Each year’s program focuses on a timely topic, designed to bring together professionals involved in the different components of large-scale urban restoration and green infrastructure projects, including landscape architects, garden designers, landscape contractors, restoration companies and organizations, project managers and landscape maintenance staff from institutions and agencies.

Stewardship Required:
The Power of Interdisciplinary Collaboration for Long -term Function of Urban Natural Areas

Wednesday-Thursday, January 30-31, 2019Union Bay Natural Area
8:30 am – 3:00 pm

UW Botanic Gardens
Center for Urban Horticulture – NHS Hall
3501 NE 41st St.
Seattle, WA 98105

Most people expect established natural area landscapes to be low maintenance. That concept comes back to haunt us when the realities of invasive weeds, aggressive native species, and plant encroachments demand immediate attention. As the fox said in Antoine de Saint-Exupéry’s The Little Prince, “You become responsible forever for what you have tamed.” And so, for all the urban natural area plantings we create: stewardship is required.

Taken out of the context of wilderness areas, urban natural areas demand attention to the details of plant selection, site design, and maintenance standards to keep them functioning well. The significant costs of deferred maintenance that have been documented for urban trees and landscapes apply equally to urban natural areas. With proactive and timely collaboration between researchers, city planners, site managers, landscape designers and engineers, field crews, volunteer stewards, and others, we have the power to improve and protect this valuable environmental resource in our communities. Join us for this rare opportunity to exchange information across the mix of professions responsible for creating and maintaining urban natural areas.

Professional Credits: APLD-4.5/Day 1, 3.75/Day 2, CPH-3/Day 1, 2/Day 2; ecoPRO-3/Day 1, 2/Day 2; ISA-1/17/Day 1, Up to 2.25/Day 2; LA CES-5.25/day, NALP/WALP-5.25/day

Resources for Attendees

Day One (Jan. 30):

  • Under Pressure: The urgency to acquire public lands (and how to keep up with growth). (Presentation PDF)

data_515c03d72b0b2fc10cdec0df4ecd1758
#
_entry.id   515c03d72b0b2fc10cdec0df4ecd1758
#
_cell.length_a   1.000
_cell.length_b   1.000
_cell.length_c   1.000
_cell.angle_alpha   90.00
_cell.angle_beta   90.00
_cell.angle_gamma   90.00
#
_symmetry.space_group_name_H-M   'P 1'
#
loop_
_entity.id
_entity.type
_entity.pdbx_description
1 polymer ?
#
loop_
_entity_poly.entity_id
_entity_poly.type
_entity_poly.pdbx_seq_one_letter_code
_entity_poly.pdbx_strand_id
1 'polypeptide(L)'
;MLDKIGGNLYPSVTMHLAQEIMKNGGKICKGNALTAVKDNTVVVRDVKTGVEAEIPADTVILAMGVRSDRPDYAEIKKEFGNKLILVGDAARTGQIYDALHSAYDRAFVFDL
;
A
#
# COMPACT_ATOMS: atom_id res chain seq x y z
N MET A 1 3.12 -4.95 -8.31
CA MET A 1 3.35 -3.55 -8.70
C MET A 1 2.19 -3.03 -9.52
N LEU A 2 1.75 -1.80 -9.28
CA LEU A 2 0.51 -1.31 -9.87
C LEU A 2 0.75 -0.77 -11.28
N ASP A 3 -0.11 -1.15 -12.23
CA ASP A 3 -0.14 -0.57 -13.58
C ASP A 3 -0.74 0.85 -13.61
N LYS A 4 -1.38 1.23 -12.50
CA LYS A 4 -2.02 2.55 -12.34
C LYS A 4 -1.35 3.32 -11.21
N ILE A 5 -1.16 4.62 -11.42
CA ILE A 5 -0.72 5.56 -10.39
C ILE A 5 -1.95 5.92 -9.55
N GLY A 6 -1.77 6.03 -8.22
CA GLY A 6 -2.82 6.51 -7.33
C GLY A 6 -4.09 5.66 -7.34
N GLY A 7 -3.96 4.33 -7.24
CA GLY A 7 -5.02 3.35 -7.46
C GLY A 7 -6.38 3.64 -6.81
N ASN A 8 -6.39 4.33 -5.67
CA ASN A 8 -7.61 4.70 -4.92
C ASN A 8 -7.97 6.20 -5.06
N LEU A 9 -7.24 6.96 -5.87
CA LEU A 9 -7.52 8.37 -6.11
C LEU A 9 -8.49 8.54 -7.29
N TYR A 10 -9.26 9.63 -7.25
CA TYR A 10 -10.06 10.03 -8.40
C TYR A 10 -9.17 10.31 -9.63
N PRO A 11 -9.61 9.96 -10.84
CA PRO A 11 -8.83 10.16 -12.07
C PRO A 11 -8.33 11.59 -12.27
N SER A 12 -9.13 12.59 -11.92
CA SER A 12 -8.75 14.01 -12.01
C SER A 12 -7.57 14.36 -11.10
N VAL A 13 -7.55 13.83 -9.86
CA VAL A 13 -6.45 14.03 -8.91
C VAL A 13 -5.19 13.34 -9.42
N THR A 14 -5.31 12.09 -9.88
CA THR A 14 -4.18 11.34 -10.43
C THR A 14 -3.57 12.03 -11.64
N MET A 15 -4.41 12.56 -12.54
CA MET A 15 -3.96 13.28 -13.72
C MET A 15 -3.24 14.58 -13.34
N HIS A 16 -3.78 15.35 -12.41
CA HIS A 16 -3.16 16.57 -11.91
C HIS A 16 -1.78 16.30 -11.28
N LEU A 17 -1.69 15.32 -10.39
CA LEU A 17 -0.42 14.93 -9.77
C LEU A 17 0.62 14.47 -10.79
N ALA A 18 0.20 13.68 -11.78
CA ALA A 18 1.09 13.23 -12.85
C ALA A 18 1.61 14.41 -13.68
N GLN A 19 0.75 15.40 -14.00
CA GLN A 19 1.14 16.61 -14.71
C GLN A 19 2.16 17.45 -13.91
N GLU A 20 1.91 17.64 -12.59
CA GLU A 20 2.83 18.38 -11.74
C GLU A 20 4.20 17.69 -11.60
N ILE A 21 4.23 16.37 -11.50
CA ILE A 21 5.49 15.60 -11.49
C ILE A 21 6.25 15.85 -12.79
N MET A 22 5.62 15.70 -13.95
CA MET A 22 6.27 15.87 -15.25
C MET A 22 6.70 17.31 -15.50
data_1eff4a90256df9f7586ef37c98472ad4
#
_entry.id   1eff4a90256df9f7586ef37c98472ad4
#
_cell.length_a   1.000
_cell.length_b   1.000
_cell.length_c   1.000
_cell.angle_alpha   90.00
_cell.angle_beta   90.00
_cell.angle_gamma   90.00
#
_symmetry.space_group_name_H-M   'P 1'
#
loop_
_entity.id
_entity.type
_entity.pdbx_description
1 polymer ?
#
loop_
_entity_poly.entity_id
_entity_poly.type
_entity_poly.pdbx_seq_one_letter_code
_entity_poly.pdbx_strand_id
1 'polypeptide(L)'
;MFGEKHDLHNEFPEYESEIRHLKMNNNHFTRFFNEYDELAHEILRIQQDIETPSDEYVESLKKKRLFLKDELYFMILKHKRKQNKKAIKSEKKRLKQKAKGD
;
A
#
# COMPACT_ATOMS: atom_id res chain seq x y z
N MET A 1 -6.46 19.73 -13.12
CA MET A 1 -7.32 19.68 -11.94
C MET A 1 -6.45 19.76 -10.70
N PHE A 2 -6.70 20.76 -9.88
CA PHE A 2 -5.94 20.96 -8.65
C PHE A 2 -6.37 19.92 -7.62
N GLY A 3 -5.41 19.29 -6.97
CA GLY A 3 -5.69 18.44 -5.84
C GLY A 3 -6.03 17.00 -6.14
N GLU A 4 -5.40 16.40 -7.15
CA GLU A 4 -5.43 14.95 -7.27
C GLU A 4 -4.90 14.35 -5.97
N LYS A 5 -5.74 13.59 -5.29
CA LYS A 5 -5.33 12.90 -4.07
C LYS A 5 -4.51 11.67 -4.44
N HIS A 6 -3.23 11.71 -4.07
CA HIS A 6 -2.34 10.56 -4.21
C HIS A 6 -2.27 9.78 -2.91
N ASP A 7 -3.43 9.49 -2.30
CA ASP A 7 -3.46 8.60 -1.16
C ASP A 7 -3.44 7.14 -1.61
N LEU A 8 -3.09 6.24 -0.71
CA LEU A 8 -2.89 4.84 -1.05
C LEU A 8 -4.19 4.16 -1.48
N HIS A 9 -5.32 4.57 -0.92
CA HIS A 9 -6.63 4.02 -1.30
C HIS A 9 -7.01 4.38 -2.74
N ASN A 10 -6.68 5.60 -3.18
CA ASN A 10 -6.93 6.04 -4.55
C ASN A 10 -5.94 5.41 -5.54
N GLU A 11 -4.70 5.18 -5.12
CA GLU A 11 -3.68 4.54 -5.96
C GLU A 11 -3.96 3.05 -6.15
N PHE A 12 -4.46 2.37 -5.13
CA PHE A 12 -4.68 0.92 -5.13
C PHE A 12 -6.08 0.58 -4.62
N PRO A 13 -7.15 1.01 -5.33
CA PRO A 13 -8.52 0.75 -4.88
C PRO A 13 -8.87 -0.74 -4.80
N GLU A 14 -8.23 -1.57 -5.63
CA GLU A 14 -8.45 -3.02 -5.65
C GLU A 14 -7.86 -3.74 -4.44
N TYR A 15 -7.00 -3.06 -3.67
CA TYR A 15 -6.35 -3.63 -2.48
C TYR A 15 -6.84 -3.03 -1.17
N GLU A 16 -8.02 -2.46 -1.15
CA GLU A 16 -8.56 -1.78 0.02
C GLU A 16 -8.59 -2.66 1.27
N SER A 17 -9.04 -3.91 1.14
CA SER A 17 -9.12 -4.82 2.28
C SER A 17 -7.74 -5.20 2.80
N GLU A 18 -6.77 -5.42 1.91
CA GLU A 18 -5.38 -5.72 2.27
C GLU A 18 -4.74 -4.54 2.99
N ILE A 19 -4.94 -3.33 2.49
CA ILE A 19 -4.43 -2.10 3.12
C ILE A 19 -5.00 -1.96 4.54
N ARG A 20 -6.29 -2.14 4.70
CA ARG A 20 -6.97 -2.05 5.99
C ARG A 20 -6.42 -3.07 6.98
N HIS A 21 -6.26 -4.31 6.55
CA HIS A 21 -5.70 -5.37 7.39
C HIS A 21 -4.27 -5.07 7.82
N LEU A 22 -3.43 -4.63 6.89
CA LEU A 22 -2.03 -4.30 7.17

Sarah Brandt, King County Parks, Open Space Government Relations Administrator, and
    Lina Rose, King County Parks Volunteer Program Manager
  • The Power of Collaborative Design: Lessons for urban natural areas from a study of urban parking lot landscapes
    Christina Pfeiffer, Horticulture Consultant & Educator and a Consulting Associate at Urban Forestry Services, Inc.

  • Stepping inside and outside the lines: Collaboration, pragmatism and stewardship in design, construction and maintenance of a restoration project. (Presentation PDF)
    Justin Howell, Owner and Manager of Applied Ecology, LLC
  • Growing Wild Plants (Presentation Text, PDF) (Presentation slide set coming soon)
    Ned McGinley, Nursery Manager, Sound Native Plants
  • Best Practices for Financial Stewardship (Presentation PDF)
    Micki McNaughton, Arborea, LLC
  • Winning Public Support and Sustainable Funding for Natural Areas (Presentation PDF)
    Barbara Wright, Healthy Community Advocate (formerly Seattle-King County Environmental Health Deputy Director and King County Parks Manager)

Day Two (Jan. 31):

Other Resources:

What do we mean by urban natural areas? Primarily, landscapes planted with native species in parks and public lands, wetland buffers, and the boundary areas between the built environment and natural forests.

Past Seminars

 

 

 

 

 

 

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